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Our Holographic Universe --A New Theory of Space-Time (2013 Most Popular)




Researchers at the University of Southampton have taken a significant step in a project to unravel the secrets of the structure of our Universe. One of the main recent advances in theoretical physics is the holographic principle. According to this idea, our Universe may be thought of as a hologram and we would like to understand how to formulate the laws of physics for such a holographic Universe.

A paper released June 2013 by Professor Skenderis and Dr Marco Caldarelli from the University of Southampton, Dr Joan Camps from the University of Cambridge and Dr Blaise Goutéraux from the Nordic Institute for Theoretical Physics, Sweden published in Physical Review D, makes connections between negatively curved space-time and flat space-time.

The paper AdS/Ricci-flat correspondence and the Gregory-Laflamme instability specifically explains what is known as the Gregory Laflamme instability, where certain types of black holes break up into smaller black holes when disturbed – rather like a thin stream of water breaking into little droplets when you touch it with your finger. This black hole phenomenon has previously been shown to exist through computer simulations and this work provides a deeper theoretical explanation.

Space-time is usually understood to describe space existing in three dimensions, with time playing the role of a fourth dimension and all four coming together to form a continuum, or a state in which the four elements can't be distinguished from each other.

Flat space-time and negative space-time describe an environment in which the Universe is non-compact, with space extending infinitely, forever in time, in any direction. The gravitational forces, such as the ones produced by a star, are best described by flat-space time. Negatively curved space-time describes a Universe filled with negative vacuum energy. The mathematics of holography is best understood for negatively curved space-times.

Professor Skenderis has developed a mathematic model which finds striking similarities between flat space-time and negatively curved space-time, with the latter however formulated in a negative number of dimensions, beyond our realm of physical perception.

"According to holography, at a fundamental level the universe has one less dimension than we perceive in everyday life and is governed by laws similar to electromagnetism," says Skenderis. "The idea is similar to that of ordinary holograms where a three-dimensional image is encoded in a two-dimensional surface, such as in the hologram on a credit card, but now it is the entire Universe that is encoded in such a fashion.

"Our research is ongoing, and we hope to find more connections between flat space-time, negatively curved space-time and holography. Traditional theories about how the Universe operates go some way individually to describing its very nature, but each fall short in different areas. It is our ultimate goal to find a new combined understanding of the Universe, which works across the board."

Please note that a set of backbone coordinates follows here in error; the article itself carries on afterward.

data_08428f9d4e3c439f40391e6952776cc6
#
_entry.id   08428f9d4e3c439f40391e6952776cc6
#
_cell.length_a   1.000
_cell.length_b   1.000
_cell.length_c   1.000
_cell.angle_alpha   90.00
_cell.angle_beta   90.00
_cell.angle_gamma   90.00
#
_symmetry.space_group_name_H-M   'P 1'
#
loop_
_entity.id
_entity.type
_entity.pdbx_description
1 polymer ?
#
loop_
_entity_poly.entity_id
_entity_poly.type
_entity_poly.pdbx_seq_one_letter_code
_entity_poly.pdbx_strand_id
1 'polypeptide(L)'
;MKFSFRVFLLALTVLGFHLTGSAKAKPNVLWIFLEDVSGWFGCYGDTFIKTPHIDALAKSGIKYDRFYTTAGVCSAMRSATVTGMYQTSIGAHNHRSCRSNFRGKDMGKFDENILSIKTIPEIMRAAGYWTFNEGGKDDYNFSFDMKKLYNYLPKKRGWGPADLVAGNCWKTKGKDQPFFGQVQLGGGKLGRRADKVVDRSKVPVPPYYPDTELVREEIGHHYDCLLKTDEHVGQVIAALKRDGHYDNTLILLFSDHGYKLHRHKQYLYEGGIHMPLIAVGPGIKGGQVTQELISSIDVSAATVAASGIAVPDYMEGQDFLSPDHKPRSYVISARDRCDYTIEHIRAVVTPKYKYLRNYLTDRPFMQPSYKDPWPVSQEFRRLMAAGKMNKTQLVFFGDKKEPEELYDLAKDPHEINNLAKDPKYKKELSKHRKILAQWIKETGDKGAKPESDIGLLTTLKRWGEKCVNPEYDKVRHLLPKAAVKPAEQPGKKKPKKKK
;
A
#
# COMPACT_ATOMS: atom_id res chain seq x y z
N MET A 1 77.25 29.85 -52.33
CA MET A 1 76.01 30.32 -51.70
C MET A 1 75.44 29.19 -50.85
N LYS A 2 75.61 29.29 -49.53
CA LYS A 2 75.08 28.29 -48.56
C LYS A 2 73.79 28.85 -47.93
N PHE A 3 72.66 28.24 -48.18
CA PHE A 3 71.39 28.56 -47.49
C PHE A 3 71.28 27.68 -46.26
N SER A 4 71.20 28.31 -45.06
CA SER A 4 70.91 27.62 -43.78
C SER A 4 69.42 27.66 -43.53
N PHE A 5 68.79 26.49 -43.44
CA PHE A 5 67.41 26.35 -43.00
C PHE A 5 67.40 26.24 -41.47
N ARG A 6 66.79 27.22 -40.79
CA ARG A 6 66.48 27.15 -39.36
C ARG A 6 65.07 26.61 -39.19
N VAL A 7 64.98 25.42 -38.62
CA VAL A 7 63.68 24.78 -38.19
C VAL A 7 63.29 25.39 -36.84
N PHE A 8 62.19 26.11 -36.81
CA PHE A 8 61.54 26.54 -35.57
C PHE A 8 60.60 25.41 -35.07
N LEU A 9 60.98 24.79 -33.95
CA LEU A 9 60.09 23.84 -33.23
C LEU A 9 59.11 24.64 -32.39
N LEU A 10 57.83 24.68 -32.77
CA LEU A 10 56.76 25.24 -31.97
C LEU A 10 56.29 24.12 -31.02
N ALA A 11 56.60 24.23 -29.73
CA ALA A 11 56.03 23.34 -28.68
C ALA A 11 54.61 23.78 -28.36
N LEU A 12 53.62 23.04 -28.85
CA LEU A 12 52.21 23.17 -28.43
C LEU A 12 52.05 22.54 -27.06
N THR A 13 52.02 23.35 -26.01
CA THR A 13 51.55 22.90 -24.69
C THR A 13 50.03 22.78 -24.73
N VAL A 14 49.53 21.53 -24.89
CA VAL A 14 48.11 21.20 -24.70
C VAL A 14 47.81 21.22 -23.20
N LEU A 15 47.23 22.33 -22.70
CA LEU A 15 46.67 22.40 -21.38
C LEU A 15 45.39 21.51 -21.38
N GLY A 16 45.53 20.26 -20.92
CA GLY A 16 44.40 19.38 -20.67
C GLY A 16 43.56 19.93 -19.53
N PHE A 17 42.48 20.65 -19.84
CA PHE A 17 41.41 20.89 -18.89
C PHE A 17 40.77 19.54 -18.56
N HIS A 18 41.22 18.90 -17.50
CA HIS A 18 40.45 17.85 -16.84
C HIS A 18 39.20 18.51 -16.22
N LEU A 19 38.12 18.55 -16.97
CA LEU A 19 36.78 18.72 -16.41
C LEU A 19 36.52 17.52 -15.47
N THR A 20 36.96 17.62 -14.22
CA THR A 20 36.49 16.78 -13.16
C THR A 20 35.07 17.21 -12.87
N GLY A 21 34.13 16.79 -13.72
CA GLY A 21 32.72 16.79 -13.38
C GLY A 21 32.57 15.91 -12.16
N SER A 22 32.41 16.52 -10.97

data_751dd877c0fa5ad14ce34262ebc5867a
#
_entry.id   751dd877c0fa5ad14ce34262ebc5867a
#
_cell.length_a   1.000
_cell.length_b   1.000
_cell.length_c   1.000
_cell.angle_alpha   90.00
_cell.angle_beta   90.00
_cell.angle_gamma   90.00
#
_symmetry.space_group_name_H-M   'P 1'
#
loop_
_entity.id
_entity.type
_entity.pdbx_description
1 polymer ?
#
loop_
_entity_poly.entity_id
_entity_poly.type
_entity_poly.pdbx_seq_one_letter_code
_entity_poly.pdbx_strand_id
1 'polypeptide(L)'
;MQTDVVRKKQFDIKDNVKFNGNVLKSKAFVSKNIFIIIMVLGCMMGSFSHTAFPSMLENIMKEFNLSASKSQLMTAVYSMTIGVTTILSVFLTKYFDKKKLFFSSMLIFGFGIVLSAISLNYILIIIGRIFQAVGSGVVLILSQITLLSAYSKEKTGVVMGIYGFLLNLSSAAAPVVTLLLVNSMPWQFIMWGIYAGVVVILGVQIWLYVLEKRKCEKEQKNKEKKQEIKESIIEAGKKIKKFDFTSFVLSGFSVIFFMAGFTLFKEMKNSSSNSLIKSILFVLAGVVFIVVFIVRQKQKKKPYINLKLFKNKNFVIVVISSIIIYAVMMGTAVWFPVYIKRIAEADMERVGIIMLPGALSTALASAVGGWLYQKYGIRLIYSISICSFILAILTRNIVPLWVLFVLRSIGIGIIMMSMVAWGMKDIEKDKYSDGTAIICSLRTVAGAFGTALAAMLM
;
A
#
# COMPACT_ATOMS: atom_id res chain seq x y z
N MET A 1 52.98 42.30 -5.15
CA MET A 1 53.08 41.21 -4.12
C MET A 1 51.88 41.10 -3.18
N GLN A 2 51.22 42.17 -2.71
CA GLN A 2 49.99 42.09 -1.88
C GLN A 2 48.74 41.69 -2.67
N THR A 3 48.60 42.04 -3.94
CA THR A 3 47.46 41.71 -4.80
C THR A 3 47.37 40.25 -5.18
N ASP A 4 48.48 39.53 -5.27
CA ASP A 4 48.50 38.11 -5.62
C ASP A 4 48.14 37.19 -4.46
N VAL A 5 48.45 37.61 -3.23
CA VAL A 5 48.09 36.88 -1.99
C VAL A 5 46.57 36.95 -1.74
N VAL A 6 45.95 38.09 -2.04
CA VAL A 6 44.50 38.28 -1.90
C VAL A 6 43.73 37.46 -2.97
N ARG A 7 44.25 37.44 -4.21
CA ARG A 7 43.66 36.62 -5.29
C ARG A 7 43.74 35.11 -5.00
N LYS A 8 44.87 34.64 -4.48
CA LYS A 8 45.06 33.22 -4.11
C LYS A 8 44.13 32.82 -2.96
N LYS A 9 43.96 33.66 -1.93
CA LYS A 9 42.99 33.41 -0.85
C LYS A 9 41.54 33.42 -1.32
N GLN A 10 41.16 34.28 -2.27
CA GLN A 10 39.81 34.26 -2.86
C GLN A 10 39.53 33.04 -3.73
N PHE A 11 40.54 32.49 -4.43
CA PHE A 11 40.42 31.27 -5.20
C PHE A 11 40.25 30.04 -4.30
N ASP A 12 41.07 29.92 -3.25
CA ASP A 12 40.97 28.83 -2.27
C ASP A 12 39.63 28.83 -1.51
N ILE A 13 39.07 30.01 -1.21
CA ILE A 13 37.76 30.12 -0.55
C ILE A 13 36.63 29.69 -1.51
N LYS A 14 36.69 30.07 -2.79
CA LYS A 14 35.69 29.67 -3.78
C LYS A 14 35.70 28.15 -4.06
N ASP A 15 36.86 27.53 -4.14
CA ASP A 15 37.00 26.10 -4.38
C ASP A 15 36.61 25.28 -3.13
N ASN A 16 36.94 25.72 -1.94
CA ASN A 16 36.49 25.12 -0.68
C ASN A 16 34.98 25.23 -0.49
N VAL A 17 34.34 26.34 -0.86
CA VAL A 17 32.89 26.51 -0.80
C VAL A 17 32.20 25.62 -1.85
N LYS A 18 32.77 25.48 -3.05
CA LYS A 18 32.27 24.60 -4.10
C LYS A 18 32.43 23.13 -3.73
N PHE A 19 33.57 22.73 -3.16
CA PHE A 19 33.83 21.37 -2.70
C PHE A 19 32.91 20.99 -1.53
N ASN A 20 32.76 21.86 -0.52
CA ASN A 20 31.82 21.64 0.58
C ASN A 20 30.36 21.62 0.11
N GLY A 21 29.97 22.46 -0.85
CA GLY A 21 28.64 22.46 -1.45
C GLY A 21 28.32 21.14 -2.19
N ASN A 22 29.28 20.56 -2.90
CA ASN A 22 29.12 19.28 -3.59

In October 2012, Professor Skenderis was named among 20 other prominent scientists around the world to receive an award from the New Frontiers in Astronomy and Cosmology international grant competition. He received $175,000 to explore the question, 'Was there a beginning of time and space?"

The Daily Galaxy via University of Southampton

Image credit: MIT



I certainly am no theoretical scientist, but this whole discussion reminds me of the illustration of existence one professor gave to a class.
A creature is only able to perceive two dimensions. Therefore all the mathematical theories to explain this creature’s universe describe two dimensions.
If for some reason that creature were to exist on a Mobius strip of massive size, and that creature were to travel along that strip it would eventually arrive back at the point of origin. However, by completing that trip the creature has traveled through three dimensions, all the while only experiencing two dimensions.
Would this creature even be aware that it has travelled through three dimensions? And if for some reason it did, how could it explain that experience?

I'm getting a headache again!

The creature could indirectly measure the third dimension using a closed travel loop and accurate measurement, so quantum mechanics would limit the smallness of the loop needed. But also the hologram could in reality be 3D, while just looking 2D within the limits of measurement. So all this proves is some dimensional aspect can be distributed as a Frenzel pattern.

Gravity providing surface tension? Not so much a surprise, more just a proven formality.

Simon - interesting - gravity providing surface tension to the hologram. As usual the more we learn, the more we realize what we don't know. Hopefully we don't slide back into the Middle Ages where people thought that all of reality could be contained in books on one shelf.

This is so amazing I read a book about it and these two professors where saying they believe the holographic goes into medicine paranormal every where. What does it say about us as people living in these conditions?

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